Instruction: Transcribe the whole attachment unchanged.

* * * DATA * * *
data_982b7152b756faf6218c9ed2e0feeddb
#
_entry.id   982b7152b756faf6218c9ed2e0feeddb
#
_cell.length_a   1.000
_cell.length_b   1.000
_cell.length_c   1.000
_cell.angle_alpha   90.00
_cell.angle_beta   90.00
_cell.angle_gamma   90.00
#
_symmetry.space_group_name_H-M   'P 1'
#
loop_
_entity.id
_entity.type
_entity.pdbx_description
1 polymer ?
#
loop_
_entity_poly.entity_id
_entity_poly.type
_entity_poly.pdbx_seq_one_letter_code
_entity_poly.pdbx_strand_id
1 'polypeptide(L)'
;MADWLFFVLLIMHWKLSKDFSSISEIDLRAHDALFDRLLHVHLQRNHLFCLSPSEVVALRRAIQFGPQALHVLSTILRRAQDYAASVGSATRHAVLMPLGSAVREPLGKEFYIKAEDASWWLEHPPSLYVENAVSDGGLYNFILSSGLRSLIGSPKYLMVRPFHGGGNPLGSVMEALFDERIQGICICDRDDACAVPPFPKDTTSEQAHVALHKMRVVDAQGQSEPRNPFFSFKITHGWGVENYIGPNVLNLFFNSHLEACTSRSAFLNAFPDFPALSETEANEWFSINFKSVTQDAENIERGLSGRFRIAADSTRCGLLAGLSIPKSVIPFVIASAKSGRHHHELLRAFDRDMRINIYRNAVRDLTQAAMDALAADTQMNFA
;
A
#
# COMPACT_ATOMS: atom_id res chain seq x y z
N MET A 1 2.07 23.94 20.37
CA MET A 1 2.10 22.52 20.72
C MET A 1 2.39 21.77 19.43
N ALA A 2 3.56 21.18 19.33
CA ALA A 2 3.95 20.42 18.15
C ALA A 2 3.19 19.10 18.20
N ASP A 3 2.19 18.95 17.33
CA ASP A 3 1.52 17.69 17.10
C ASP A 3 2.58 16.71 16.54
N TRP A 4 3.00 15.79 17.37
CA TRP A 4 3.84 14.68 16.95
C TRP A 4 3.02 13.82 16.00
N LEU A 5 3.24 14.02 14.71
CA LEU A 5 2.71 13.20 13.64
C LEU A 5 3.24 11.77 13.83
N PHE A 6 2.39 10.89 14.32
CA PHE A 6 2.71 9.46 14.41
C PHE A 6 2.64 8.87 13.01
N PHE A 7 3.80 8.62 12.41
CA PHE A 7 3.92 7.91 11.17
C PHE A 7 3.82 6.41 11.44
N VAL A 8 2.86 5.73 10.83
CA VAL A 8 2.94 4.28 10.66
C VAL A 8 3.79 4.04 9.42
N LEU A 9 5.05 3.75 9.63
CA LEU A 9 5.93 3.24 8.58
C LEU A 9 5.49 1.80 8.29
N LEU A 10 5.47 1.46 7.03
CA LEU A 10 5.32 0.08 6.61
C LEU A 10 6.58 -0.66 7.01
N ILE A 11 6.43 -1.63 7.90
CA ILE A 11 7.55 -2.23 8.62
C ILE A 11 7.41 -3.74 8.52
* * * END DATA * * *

data_982b7152b756faf6218c9ed2e0feeddb
#
_entry.id   982b7152b756faf6218c9ed2e0feeddb
#
_cell.length_a   1.000
_cell.length_b   1.000
_cell.length_c   1.000
_cell.angle_alpha   90.00
_cell.angle_beta   90.00
_cell.angle_gamma   90.00
#
_symmetry.space_group_name_H-M   'P 1'
#
loop_
_entity.id
_entity.type
_entity.pdbx_description
1 polymer ?
#
loop_
_entity_poly.entity_id
_entity_poly.type
_entity_poly.pdbx_seq_one_letter_code
_entity_poly.pdbx_strand_id
1 'polypeptide(L)'
;MADWLFFVLLIMHWKLSKDFSSISEIDLRAHDALFDRLLHVHLQRNHLFCLSPSEVVALRRAIQFGPQALHVLSTILRRAQDYAASVGSATRHAVLMPLGSAVREPLGKEFYIKAEDASWWLEHPPSLYVENAVSDGGLYNFILSSGLRSLIGSPKYLMVRPFHGGGNPLGSVMEALFDERIQGICICDRDDACAVPPFPKDTTSEQAHVALHKMRVVDAQGQSEPRNPFFSFKITHGWGVENYIGPNVLNLFFNSHLEACTSRSAFLNAFPDFPALSETEANEWFSINFKSVTQDAENIERGLSGRFRIAADSTRCGLLAGLSIPKSVIPFVIASAKSGRHHHELLRAFDRDMRINIYRNAVRDLTQAAMDALAADTQMNFA
;
A
#
# COMPACT_ATOMS: atom_id res chain seq x y z
N MET A 1 2.07 23.94 20.37
CA MET A 1 2.10 22.52 20.72
C MET A 1 2.39 21.77 19.43
N ALA A 2 3.56 21.18 19.33
CA ALA A 2 3.95 20.42 18.15
C ALA A 2 3.19 19.10 18.20
N ASP A 3 2.19 18.95 17.33
CA ASP A 3 1.52 17.69 17.10
C ASP A 3 2.58 16.71 16.54
N TRP A 4 3.00 15.79 17.37
CA TRP A 4 3.84 14.68 16.95
C TRP A 4 3.02 13.82 16.00
N LEU A 5 3.24 14.02 14.71
CA LEU A 5 2.71 13.20 13.64
C LEU A 5 3.24 11.77 13.83
N PHE A 6 2.39 10.89 14.32
CA PHE A 6 2.71 9.46 14.41
C PHE A 6 2.64 8.87 13.01
N PHE A 7 3.80 8.62 12.41
CA PHE A 7 3.92 7.91 11.17
C PHE A 7 3.82 6.41 11.44
N VAL A 8 2.86 5.73 10.83
CA VAL A 8 2.94 4.28 10.66
C VAL A 8 3.79 4.04 9.42
N LEU A 9 5.05 3.75 9.63
CA LEU A 9 5.93 3.24 8.58
C LEU A 9 5.49 1.80 8.29
N LEU A 10 5.47 1.46 7.03
CA LEU A 10 5.32 0.08 6.61
C LEU A 10 6.58 -0.66 7.01
N ILE A 11 6.43 -1.63 7.90
CA ILE A 11 7.55 -2.23 8.62
C ILE A 11 7.41 -3.74 8.52